The Centers for Disease Control and Prevention (CDC) has updated its guidance for infection prevention and control during the COVID-19 pandemic.
Specifically, the agency says that fully vaccinated people in counties with low to moderate community transmission do not need to wear respirators or masks while inside healthcare facilities. However, the CDC says the “safest practice” is for everyone to wear a face covering, or what the agency refers to as “source control.”
In addition, fully vaccinated healthcare personnel could choose not to wear source control or physically distance when they are in well-defined areas that are restricted from patient access (e.g., staff meeting rooms or kitchen). However, they should wear source control when they are in areas of the healthcare facility where they could encounter patients (e.g., hospital cafeteria or common halls and corridors).
Source control options for healthcare personnel include:
· A NIOSH-approved N95 or equivalent or higher-level respirator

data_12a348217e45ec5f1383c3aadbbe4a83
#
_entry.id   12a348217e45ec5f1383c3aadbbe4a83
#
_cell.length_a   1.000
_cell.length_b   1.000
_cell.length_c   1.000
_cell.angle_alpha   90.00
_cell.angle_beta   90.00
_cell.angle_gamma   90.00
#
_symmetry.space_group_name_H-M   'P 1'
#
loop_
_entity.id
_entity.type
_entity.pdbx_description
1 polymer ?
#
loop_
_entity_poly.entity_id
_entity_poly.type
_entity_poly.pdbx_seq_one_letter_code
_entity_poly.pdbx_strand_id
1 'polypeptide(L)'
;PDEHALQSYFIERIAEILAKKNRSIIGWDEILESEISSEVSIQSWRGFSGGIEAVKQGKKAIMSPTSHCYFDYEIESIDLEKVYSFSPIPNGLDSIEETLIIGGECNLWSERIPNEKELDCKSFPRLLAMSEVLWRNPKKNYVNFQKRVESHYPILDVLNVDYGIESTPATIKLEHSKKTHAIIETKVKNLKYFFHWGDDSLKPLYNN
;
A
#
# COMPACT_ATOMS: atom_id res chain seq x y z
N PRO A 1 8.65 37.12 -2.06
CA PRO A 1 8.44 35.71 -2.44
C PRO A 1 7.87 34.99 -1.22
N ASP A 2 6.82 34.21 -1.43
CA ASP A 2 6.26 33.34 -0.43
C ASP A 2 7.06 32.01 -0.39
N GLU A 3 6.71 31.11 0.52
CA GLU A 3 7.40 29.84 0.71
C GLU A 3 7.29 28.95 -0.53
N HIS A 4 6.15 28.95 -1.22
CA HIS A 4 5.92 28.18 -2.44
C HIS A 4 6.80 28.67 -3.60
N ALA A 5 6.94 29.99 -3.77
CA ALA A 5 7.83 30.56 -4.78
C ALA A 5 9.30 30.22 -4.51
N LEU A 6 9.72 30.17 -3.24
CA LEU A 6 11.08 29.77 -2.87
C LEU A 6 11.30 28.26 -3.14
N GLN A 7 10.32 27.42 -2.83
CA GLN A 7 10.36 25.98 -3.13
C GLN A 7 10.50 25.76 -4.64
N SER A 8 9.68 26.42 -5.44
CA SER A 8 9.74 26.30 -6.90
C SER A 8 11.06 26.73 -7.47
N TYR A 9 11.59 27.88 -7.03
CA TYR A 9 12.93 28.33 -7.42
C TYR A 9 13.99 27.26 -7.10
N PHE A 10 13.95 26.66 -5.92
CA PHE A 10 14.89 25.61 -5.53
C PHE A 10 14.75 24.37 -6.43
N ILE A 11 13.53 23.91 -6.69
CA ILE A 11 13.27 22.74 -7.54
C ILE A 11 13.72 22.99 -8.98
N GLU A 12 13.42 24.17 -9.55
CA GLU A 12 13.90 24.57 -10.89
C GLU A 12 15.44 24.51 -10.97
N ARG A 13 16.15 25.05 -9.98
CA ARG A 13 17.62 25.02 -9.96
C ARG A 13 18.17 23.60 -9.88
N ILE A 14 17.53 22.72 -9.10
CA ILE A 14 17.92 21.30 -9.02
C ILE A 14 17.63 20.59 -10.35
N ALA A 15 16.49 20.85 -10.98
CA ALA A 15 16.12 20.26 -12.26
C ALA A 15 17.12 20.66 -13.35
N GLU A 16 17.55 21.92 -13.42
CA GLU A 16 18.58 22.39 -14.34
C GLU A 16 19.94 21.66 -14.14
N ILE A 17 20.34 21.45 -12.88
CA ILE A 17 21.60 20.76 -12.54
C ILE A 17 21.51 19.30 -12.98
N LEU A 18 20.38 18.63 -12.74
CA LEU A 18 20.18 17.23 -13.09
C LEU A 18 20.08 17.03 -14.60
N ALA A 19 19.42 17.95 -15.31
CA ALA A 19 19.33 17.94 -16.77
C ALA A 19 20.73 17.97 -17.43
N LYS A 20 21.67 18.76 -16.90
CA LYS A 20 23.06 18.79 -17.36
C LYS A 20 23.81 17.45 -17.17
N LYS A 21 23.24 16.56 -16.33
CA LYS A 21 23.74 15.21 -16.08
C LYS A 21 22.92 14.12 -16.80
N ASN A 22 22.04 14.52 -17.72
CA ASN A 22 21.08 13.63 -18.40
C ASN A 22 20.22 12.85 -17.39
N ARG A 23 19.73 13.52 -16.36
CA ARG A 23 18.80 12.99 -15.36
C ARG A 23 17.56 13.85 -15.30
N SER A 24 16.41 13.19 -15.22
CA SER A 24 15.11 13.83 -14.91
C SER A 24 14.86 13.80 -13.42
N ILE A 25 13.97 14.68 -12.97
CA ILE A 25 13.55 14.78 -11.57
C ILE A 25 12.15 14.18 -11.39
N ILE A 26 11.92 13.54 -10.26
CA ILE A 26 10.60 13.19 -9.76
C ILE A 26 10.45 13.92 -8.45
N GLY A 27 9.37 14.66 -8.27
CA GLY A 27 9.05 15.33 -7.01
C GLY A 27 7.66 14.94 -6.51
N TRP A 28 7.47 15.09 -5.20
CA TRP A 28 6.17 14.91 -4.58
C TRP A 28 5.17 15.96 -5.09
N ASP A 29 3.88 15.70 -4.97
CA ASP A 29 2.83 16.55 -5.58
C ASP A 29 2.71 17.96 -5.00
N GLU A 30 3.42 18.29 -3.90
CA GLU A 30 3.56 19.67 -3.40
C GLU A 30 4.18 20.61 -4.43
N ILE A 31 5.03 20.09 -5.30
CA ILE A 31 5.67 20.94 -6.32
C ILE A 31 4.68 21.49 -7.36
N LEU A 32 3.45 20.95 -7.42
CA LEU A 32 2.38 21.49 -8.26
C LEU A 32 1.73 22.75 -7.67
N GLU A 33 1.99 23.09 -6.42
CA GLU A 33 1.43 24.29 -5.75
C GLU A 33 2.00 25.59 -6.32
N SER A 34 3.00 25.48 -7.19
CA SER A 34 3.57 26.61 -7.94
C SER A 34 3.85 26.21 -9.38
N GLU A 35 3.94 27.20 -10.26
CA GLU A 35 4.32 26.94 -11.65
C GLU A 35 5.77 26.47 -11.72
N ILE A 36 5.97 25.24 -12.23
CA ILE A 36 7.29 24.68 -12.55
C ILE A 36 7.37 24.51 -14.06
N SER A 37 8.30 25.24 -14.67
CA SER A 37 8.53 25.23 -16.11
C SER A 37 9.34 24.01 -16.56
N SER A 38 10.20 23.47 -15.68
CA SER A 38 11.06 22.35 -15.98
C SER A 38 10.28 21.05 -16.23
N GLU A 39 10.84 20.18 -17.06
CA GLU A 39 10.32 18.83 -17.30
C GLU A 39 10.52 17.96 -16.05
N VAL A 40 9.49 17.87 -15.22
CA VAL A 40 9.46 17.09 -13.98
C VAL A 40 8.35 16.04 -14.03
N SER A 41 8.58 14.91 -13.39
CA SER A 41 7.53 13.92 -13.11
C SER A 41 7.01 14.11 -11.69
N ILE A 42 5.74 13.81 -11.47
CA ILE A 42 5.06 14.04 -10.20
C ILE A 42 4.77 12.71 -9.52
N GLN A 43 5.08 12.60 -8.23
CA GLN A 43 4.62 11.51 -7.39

· A respirator approved under standards used in other countries that are similar to NIOSH-approved N95 filtering facepiece respirators (note: these should not be used instead of a NIOSH-approved respirator when respiratory protection is indicated)
· A well-fitting mask.
The agency also clarified the recommended intervals for testing. The CDC said asymptomatic healthcare personnel with a higher-risk exposure and patients with close contact with someone with SARS-CoV-2 infection, regardless of vaccination status, should have a series of two viral tests for SARS-CoV-2 infection. In these situations, testing is recommended immediately (but not earlier than 2 days after the exposure) and, if negative, again 5–7 days after the exposure. However, testing is not recommended for people who have had SARS-CoV-2 infection in the last 90 days if they remain asymptomatic; this is because some people may have detectable virus from their prior infection during this period.
The agency plans to host a virtual meeting (Project Firstline Townhall: IPC Guidance Update) on September 17 to discuss the updated recommendations. To register: https://cdc.zoomgov.com/webinar/register/WN_9YVQwF9RThSbxC4-JHdABw